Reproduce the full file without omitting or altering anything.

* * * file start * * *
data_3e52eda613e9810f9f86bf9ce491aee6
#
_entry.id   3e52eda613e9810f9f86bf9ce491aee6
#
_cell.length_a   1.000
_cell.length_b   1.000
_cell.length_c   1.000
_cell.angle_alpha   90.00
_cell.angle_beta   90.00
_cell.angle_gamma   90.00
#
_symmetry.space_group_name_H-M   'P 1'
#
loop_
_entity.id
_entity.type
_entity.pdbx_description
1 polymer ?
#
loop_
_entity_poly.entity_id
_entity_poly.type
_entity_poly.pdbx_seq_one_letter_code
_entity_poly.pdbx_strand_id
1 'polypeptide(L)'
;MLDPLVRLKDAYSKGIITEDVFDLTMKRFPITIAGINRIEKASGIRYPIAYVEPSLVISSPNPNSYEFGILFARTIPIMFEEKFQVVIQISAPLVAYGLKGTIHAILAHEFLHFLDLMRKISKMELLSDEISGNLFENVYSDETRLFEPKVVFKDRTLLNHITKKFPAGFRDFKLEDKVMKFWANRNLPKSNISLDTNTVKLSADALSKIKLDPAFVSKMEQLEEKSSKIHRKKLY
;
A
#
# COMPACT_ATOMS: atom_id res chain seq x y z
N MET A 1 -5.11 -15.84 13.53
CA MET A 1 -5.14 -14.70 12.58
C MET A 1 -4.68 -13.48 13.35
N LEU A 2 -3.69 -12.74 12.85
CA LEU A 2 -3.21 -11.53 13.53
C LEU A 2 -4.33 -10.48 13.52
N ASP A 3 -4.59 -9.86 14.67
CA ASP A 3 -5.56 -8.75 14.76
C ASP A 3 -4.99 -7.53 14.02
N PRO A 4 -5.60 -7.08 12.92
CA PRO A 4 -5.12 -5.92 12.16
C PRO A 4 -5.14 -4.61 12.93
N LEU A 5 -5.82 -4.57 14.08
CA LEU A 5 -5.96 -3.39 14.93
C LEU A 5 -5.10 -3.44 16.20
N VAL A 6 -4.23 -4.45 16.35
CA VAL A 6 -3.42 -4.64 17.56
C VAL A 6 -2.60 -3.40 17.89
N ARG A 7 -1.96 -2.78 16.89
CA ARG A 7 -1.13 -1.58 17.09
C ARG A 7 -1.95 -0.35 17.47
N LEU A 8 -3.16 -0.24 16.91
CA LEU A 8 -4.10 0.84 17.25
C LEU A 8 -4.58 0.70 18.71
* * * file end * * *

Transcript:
data_3e52eda613e9810f9f86bf9ce491aee6
#
_entry.id   3e52eda613e9810f9f86bf9ce491aee6
#
_cell.length_a   1.000
_cell.length_b   1.000
_cell.length_c   1.000
_cell.angle_alpha   90.00
_cell.angle_beta   90.00
_cell.angle_gamma   90.00
#
_symmetry.space_group_name_H-M   'P 1'
#
loop_
_entity.id
_entity.type
_entity.pdbx_description
1 polymer ?
#
loop_
_entity_poly.entity_id
_entity_poly.type
_entity_poly.pdbx_seq_one_letter_code
_entity_poly.pdbx_strand_id
1 'polypeptide(L)'
;MLDPLVRLKDAYSKGIITEDVFDLTMKRFPITIAGINRIEKASGIRYPIAYVEPSLVISSPNPNSYEFGILFARTIPIMFEEKFQVVIQISAPLVAYGLKGTIHAILAHEFLHFLDLMRKISKMELLSDEISGNLFENVYSDETRLFEPKVVFKDRTLLNHITKKFPAGFRDFKLEDKVMKFWANRNLPKSNISLDTNTVKLSADALSKIKLDPAFVSKMEQLEEKSSKIHRKKLY
;
A
#
# COMPACT_ATOMS: atom_id res chain seq x y z
N MET A 1 -5.11 -15.84 13.53
CA MET A 1 -5.14 -14.70 12.58
C MET A 1 -4.68 -13.48 13.35
N LEU A 2 -3.69 -12.74 12.85
CA LEU A 2 -3.21 -11.53 13.53
C LEU A 2 -4.33 -10.48 13.52
N ASP A 3 -4.59 -9.86 14.67
CA ASP A 3 -5.56 -8.75 14.76
C ASP A 3 -4.99 -7.53 14.02
N PRO A 4 -5.60 -7.08 12.92
CA PRO A 4 -5.12 -5.92 12.16
C PRO A 4 -5.14 -4.61 12.93
N LEU A 5 -5.82 -4.57 14.08
CA LEU A 5 -5.96 -3.39 14.93
C LEU A 5 -5.10 -3.44 16.20
N VAL A 6 -4.23 -4.45 16.35
CA VAL A 6 -3.42 -4.64 17.56
C VAL A 6 -2.60 -3.40 17.89
N ARG A 7 -1.96 -2.78 16.89
CA ARG A 7 -1.13 -1.58 17.09
C ARG A 7 -1.95 -0.35 17.47
N LEU A 8 -3.16 -0.24 16.91
CA LEU A 8 -4.10 0.84 17.25
C LEU A 8 -4.58 0.70 18.71